Tuesday, May 06, 2003

Freund-Young Round 2: Iraq's liberal urges

(Because these damned text boxes are too small, Chuck's comment runs over into the following box. Better than cutting)

By arguing (in his March 30 entry) that the future of Arab liberalism is so dependent on American actions, Michael does me a service: He legitimates my (American) presence in our exchange. I'm therefore loath to challenge the point. But while U.S. power is obviously the elephant in everyone's living room these days, I don't think it's capable of playing the central role Michael assigns it.

It's not that I necessarily disagree with the list of actions Michael requires. The U.S. has the moral responsibility of enabling legitimate (as defined by Iraqis) representative government to emerge in Iraq. If it fails, the cause of Arab liberalism will have been greatly harmed. But no U.S. action can effectively overcome the excuse-making, blame-shifting victimology now endemic to the Pan-Arabist worldview (as well as to the academic "Orientalist" critique and to street conspiracism) that Arab liberals are already challenging.

It is Iraqis who are necessarily at center stage in this process, and despite the wave of negative stories about civil disorder and incipient religious tyranny, there are promising indications that important segments of Iraqi society are organizing themselves along liberal lines with no input from the U.S. As I noted in a recent Reason Online story at least 40 political parties have organized in the capital; university faculties are preparing for an era of academic freedom; Iraqi writers are preparing to rebuild their wrecked literature; artists have begun meeting; newspapers have started to appear in Baghdad, and so on. Magazines, books, and TV are on their way. Iraq's national debate has yet to begin in earnest, but these are promising signs.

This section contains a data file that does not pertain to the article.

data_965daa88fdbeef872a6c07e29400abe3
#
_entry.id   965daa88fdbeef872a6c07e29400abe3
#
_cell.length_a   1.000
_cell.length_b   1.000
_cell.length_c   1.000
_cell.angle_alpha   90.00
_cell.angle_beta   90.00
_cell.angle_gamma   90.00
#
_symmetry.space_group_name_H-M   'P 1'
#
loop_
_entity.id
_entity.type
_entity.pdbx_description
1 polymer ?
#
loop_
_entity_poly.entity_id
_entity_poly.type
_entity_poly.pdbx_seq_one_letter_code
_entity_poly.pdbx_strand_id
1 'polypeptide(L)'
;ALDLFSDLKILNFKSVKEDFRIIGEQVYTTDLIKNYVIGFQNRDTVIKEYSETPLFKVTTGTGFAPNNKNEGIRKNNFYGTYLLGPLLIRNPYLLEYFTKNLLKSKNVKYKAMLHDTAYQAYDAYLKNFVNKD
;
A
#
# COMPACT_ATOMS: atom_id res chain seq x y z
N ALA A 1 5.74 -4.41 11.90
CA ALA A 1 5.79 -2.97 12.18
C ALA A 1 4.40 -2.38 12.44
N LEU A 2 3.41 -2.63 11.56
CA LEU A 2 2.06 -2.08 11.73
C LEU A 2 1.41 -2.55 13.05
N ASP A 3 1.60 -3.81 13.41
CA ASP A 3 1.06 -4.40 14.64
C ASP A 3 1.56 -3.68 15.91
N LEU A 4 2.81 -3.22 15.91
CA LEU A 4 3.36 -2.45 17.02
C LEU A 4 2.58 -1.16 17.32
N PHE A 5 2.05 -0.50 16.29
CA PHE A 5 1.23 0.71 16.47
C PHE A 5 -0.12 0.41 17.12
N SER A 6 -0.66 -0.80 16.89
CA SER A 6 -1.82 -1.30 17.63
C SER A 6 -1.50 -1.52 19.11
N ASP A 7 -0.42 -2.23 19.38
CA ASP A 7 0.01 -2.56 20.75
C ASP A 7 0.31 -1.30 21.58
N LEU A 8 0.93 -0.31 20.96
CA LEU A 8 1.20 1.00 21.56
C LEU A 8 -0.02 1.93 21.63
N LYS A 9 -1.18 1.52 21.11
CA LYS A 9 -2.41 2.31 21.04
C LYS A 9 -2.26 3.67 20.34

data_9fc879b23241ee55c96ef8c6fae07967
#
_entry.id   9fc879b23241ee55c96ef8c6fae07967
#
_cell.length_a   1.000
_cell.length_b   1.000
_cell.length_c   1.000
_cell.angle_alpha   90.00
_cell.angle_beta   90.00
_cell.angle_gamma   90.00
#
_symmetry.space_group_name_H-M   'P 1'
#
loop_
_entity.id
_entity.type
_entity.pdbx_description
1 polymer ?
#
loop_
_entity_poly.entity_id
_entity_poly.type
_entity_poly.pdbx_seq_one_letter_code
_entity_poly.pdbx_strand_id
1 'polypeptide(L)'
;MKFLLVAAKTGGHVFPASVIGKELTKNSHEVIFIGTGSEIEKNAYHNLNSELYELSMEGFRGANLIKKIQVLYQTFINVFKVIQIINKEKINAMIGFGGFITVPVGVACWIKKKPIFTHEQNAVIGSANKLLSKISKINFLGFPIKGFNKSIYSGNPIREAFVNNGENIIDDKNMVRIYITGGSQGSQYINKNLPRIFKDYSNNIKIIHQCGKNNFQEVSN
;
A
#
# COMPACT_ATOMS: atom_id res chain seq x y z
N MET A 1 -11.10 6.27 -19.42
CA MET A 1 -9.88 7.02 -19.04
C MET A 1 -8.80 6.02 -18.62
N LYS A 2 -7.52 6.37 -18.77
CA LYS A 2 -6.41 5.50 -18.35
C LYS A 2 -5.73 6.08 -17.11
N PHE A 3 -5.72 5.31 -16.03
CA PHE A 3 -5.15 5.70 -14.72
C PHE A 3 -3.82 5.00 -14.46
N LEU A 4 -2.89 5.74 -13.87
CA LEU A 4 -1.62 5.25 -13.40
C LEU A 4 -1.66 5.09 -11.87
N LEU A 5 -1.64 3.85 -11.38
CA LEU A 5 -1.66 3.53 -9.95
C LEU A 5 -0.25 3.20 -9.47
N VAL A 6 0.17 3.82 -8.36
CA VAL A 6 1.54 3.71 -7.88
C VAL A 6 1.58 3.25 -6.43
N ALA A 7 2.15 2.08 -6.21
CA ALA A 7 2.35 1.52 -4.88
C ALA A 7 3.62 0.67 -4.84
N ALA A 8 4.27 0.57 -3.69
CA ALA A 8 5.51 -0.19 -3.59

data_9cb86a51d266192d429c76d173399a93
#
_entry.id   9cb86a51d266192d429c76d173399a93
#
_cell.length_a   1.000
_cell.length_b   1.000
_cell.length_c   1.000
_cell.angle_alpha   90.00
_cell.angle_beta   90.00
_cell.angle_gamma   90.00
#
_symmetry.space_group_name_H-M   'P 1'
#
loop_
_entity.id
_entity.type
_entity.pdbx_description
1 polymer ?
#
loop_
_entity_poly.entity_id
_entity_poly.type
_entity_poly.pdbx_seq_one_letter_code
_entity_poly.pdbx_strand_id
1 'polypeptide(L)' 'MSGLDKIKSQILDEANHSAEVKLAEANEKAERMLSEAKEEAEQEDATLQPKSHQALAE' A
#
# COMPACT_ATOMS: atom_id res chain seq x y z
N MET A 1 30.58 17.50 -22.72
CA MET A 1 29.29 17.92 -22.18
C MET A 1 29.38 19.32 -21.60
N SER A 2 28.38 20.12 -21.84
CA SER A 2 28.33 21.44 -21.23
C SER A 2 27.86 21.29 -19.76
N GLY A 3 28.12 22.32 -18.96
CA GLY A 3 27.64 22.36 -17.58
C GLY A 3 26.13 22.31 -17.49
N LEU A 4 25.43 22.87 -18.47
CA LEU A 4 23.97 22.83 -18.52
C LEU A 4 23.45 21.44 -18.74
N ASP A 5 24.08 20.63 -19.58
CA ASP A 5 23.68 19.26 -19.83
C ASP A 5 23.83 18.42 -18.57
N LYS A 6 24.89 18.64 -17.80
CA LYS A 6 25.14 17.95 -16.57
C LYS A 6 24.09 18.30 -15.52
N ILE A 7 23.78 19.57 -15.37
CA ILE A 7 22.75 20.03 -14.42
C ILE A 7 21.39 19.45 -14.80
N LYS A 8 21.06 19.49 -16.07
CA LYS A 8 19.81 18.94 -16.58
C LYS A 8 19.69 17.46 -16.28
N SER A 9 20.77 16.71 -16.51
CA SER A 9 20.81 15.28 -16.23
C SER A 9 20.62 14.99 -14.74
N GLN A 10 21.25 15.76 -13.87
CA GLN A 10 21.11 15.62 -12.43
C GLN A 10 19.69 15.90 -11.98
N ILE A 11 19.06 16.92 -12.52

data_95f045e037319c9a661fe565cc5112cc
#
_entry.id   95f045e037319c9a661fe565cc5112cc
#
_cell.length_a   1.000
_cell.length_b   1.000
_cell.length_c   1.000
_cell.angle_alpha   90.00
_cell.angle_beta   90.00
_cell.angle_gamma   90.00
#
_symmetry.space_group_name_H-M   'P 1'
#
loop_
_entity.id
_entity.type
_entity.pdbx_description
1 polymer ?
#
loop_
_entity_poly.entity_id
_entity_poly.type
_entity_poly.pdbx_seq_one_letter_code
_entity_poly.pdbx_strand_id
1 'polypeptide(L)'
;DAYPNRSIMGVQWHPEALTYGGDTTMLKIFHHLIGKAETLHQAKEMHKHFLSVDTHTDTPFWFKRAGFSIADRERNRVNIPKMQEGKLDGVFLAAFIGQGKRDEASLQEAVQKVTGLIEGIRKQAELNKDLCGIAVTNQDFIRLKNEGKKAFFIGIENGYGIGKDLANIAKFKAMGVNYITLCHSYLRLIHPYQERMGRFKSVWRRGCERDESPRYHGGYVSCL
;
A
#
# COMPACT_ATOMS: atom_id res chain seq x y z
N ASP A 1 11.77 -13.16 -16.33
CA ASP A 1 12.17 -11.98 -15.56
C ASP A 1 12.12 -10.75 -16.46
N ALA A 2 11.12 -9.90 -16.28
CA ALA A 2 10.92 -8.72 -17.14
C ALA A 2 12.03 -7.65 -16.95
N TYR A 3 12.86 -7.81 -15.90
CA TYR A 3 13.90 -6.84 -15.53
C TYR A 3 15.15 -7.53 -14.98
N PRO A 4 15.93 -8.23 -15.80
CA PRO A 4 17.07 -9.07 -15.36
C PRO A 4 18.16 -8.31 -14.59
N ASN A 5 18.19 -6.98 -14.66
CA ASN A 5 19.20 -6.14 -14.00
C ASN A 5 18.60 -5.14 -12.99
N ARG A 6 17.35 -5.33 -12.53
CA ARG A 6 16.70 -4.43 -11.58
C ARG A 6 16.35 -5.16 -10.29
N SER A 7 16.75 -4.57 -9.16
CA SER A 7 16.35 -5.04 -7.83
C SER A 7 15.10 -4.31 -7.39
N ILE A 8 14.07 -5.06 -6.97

A particularly interesting event just took place in Sharjah in the UAE. Representatives of three Arab TV services appeared before a university audience to defend their war coverage. Charged with misleading viewers, Al-Jazeera's Faisal Al Qassem typically suggested that any misunderstandings were the fault of the audience. There were also claims that "Baghdad Bob" Al-Sahhaf was more accurate than were embedded U.S. reporters, and that Peter Arnett's firing was a case of censorship. On the other hand, Al Arabiya was accused of being a pro-Western tool. [Continued below]

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